There hasn’t been a whole lot of change in the rainfall pattern this summer as western and southern parts of the Northland have seen above normal rainfall, while below normal rainfall continues near Lake Superior, in fact Duluth continues to run well below normal in rainfall this summer by nearly 3″.
This rainfall forecast is laughable, but really shouldn’t come as much of a surprise given how the pattern has been since June.
One area of rain tonight through Monday night from southeast North Dakota through central Minnesota into central Wisconsin, followed by a second area of rain Tuesday night and Wednesday across northern Minnesota into the Arrowhead, and you guessed it both areas of rain are expected to miss Duluth and Superior, although I can’t completely rule out our typical 5-10 minute rain shower on Monday, and again Tuesday night.
Rainfall totals from June 1 thru August 22, 2020
Hibbing: 12.52″ (+1.74″ above normal)
Brainerd: 11.88″ (+1.58″ above normal)
International Falls: 10.33″ (+0.73″ above normal)
Ashland: 9.92″ (-0.89″ below normal)
Duluth: 7.89″ (-2.77″ below normal)
There’s been two dry areas this summer, one across parts of southwest Minnesota, and the other has been over the Arrowhead of Minnesota. Note: The preferred storm track for Summer 2020 has been from northwest and west-central Minnesota east-southeast through central Minnesota into north-central areas of Wisconsin.
Precipitation deficits since January 1st, 2020 continue to be greatest at Duluth -6.16″ below normal, with Brainerd at -2.34″ below normal, and -1.62″ below normal at International Falls. Note: Duluth is still roughly 2 months worth of precipitation below normal for the year, that’s quite a bit to erase. It will take a very persistent wet weather pattern to get us back to normal for the year, something we haven’t seen a whole lot of so far this year.
Rainfall totals from August 20-22, 2020
International Falls: 0.12″
Rainfall totals over the last few days are a perfect example of what has been happening more times than not since June – But it also doesn’t help when you have scattered thunderstorm activity which is what we have seen the last few days, some locations get dumped on for a brief time, others get a brief shower or miss out completely, expect more of the same this week.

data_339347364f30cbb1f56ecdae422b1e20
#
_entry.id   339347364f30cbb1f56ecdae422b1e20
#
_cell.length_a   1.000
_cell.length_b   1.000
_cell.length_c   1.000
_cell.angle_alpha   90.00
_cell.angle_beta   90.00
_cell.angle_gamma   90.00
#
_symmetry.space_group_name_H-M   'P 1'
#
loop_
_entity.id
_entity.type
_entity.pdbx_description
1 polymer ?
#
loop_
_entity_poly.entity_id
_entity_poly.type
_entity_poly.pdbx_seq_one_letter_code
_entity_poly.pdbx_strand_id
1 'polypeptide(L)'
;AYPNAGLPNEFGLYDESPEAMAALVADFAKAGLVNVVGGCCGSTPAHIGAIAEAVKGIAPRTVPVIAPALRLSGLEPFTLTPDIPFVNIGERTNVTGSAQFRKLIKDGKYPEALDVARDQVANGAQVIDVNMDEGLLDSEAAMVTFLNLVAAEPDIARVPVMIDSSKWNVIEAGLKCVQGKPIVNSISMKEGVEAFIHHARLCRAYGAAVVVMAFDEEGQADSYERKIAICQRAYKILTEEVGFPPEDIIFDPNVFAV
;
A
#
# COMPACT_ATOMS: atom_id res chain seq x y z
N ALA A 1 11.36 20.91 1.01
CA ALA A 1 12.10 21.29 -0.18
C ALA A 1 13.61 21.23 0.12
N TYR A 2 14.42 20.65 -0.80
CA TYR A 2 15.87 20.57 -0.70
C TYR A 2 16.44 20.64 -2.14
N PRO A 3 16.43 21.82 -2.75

Storm Reports from around the Northland
8:30 PM 8/22: Funnel Cloud. 4 NE Kimberly, MN (Aitkin County)
4:59 PM 8/22: Thunderstorm Wind Gust 47 mph. 5 ESE Hibbing, MN (St. Louis County)
4:49 PM 8/22: Hail 1.00 inch (Quarter sized) 3 E Hibbing, MN (St. Louis County)
4:45 PM 8/22: Hail 1.50 inch (Ping Pong ball sized) 3 SSW Chisholm, MN (St. Louis County) Hail began around 4:36 PM and ended at 4:45 PM.
4:40 PM 8/22: Hail 1.50 inch (Ping Pong Ball sized) Chisholm, MN (St. Louis County)
4:37 PM 8/22: Hail 0.25 inch. 6 W Greaney, MN (Koochiching County)
4:35 PM 8/22: Hail 1.25 inch (Half dollar sized) 1 NW Chisholm, MN (St. Louis County)
1:23 PM 8/22: Heavy Rain 2.00 inches. Lake Nebagamon, WI (Douglas County) Fell in one hour.
9:22 AM 8/22: Hail 0.50 inch. Garrison, MN (Crow Wing County)
3:28 PM 8/21: Hail 0.50 inch. Webb Lake, WI (Burnett County)
We’ve seen quite a bit of fog over the Northland the last few days, and today was no exception as widespread fog blanketed the area this morning, but skies did clear up a bit this afternoon, except closer to Lake Superior where fog and low clouds continued at times.
With east winds continuing around Lake Superior over the next few days there is a chance that will see more fog at times, although on Monday it does look like will have more of a variable wind direction so fog may not be much of an issue by the lake, but on Tuesday a stronger NE wind is expected to develop so fog could become more of an issue again at that time.
Source: Goes-16 visible satellite loop from Sunday, August 23, 2020; https://weather.cod.edu/
Another thing will be seeing the next few days will be some wildfire smoke as the western U.S. continues to burn. Smoke from those fires will make its way into northeast Minnesota and northwest Wisconsin this evening, and expect some wildfire smoke to stick around at least through Tuesday. Note: Most of this smoke is expected to remain in the mid and upper levels of the atmosphere creating some hazy skies along with vibrant sunrises/sunsets (assuming there are no clouds around during those times)
Here’s a look at the 12z HRRR model smoke forecast valid at the times listed on the maps.
The yellow, orange and red colors on the maps indicate thicker smoke compared to the blue colors.
I see blue colors! Yes, some snow is possible on the last day of August in parts of Montana and Idaho (higher elevation areas)
Source: 12z GFS model 8.23.2020; https://weather.cod.edu/
Thanks for reading!